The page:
This week, we learned about the DNA; its shape, structure, and purpose in our bodies. We started from asking the kids what they knew about DNA. After we heard various answers from the kids, we taught them about the four bases and how two bases go together. Also, we talked about DNA’s double helix structure and its backbone. The kids put together their own nucleotide pairings using the four colors of marshmallows to represent the four nucleotides, made DNA backbones with Twizzlers, and finally twisted the backbones to make their own double helix DNA! The kids were excited about making DNA with things that they could eat deliciously!
This week, we all had a very exciting session using some raw eggs, pillow stuffing, and Popsicle sticks. We all went outside and made groups of three to five. Each group was given some pillow stuffing, Popsicle sticks, a raw egg, pieces of tape, and a pair of scissors. The goal was to construct a container with these materials to keep a raw egg from cracking when dropped from a height. We were so excited to see some groups’ eggs stay intact even when dropped! The kids used their creativity to make the sturdiest yet softest container for their eggs.
This week we investigated the basic principles of physics through bridge-building.Through experimentation of which shapes are the most structurally strong, students learned that many factors are taken into account in engineering and building. The project provided a practical application of physics to a real-world context.
This week, we investigated taste buds with a fun experiment. Everyone tasted lemon juice (sour), chocolate powder (bitter), honey (sweet), and salt water (salty) once and recorded at which part of their tongue they tasted each taste most strongly. We drew a tongue map based on our experiment and compared it with the literature.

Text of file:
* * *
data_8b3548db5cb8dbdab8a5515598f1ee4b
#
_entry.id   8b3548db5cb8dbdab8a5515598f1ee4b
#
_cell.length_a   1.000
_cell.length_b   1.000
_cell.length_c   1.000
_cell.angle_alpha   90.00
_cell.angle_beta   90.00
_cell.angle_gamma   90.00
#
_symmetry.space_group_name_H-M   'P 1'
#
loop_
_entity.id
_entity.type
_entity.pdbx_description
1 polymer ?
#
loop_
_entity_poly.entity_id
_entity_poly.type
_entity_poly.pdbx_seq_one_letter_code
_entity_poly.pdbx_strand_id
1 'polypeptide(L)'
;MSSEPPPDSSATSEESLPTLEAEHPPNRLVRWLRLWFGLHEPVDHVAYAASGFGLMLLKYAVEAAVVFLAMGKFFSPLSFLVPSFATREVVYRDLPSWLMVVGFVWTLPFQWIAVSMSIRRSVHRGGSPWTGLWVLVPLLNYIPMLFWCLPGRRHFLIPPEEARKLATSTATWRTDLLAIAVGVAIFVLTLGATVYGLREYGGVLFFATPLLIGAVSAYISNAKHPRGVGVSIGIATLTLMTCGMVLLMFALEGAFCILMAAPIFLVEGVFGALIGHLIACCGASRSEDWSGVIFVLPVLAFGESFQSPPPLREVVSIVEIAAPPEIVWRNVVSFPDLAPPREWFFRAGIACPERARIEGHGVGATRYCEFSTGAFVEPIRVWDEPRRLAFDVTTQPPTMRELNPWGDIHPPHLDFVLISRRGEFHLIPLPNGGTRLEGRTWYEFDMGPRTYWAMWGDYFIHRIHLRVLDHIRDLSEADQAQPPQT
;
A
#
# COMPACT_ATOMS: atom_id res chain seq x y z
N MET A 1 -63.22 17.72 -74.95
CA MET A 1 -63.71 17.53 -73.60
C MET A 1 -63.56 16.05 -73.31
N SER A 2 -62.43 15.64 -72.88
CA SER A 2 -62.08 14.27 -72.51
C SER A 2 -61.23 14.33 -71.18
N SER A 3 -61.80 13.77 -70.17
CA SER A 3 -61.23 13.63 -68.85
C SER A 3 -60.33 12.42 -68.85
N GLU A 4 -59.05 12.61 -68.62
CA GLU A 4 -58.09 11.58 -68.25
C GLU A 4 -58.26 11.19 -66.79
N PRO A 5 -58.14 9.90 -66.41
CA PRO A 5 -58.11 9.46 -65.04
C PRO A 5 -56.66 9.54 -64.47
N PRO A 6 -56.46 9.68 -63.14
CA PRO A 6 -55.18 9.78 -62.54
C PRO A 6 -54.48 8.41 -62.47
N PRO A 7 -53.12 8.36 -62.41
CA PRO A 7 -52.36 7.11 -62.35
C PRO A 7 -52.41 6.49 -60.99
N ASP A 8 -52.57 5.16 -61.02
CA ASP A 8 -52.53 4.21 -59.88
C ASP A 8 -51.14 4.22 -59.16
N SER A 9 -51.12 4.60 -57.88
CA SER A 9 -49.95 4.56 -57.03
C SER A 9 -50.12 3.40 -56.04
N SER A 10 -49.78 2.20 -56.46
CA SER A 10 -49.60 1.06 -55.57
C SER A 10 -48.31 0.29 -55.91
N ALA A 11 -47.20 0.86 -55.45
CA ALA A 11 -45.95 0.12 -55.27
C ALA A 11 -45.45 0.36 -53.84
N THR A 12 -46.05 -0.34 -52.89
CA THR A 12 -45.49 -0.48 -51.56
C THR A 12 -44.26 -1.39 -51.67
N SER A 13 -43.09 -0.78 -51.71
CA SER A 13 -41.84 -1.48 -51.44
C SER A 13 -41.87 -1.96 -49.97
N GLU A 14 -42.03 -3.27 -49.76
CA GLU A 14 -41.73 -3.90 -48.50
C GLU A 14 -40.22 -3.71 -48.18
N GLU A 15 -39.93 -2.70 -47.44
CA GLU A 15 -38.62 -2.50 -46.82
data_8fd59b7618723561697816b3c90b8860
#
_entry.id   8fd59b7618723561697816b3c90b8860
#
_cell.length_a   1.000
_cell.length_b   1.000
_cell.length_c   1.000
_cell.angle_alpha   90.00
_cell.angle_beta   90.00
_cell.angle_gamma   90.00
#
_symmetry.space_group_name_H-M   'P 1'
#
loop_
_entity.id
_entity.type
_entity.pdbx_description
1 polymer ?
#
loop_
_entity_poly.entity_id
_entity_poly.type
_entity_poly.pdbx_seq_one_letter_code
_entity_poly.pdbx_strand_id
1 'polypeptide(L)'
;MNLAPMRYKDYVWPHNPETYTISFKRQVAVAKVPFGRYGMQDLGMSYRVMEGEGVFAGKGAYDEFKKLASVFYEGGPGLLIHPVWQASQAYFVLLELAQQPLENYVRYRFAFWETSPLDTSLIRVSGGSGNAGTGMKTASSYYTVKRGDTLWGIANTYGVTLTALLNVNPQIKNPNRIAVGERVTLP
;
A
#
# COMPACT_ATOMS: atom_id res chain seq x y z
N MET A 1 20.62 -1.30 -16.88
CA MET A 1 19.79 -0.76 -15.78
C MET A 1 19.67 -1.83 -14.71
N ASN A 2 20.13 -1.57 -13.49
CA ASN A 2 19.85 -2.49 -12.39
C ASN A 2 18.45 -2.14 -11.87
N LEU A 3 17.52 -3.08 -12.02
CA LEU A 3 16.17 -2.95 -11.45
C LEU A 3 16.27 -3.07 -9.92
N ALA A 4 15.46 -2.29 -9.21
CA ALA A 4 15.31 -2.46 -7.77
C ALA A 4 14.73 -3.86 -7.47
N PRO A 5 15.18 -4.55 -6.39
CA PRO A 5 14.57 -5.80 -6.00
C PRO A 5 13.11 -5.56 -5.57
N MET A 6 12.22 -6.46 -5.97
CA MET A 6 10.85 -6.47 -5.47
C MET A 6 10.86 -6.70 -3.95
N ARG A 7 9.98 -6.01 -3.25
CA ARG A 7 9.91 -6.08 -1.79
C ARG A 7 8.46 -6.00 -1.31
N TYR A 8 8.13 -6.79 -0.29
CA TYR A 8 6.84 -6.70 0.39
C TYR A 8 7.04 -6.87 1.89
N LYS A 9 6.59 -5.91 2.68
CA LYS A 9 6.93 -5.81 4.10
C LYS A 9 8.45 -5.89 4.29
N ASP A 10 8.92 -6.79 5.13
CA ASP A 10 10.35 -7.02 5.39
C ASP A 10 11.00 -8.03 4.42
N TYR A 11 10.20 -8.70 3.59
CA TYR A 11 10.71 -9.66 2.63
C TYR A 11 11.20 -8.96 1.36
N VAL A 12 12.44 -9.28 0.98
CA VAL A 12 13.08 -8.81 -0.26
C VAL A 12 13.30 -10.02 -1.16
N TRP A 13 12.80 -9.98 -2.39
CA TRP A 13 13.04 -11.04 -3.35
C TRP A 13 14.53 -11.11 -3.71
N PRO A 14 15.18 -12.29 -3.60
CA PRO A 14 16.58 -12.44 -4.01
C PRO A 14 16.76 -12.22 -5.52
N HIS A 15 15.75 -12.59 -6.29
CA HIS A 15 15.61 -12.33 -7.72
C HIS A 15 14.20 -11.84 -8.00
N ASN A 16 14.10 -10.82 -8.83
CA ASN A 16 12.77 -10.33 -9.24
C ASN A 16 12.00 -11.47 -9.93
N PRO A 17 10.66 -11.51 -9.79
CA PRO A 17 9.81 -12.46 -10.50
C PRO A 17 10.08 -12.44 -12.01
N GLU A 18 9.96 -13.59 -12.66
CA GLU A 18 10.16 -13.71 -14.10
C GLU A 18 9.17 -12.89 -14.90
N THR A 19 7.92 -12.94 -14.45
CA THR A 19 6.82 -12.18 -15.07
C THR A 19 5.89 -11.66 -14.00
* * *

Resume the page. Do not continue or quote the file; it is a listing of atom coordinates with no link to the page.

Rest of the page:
By using pepper and water, we explored the interaction between soap and water. Then, with we investigated how Arctic animals can stay warm even on cold days by using plastic wrap and shortening!
In this lesson, we learned about density – the relative “heaviness” of the same amounts of liquid. We used different colors of water with different amounts of salt in them. Half of the students had water with different amounts of salt in them, and half of the students used plain water. The water with equal amounts of salt mixed together, and the water with different concentrations of salt stayed separate, because of the different densities!
When people litter or dump things into our waterways, what happens to the creatures that live there? We explored this question with our friend Freddy the Fish (made out of sponge). Our mentors told a story about what happens to water: people drop their litter, business dump their chemicals, wastewater plants dump waste. A simulation involving all of these pollutants made Freddy’s water too gross to touch, let alone live in! We brainstormed ways that we can keep our water cleaner.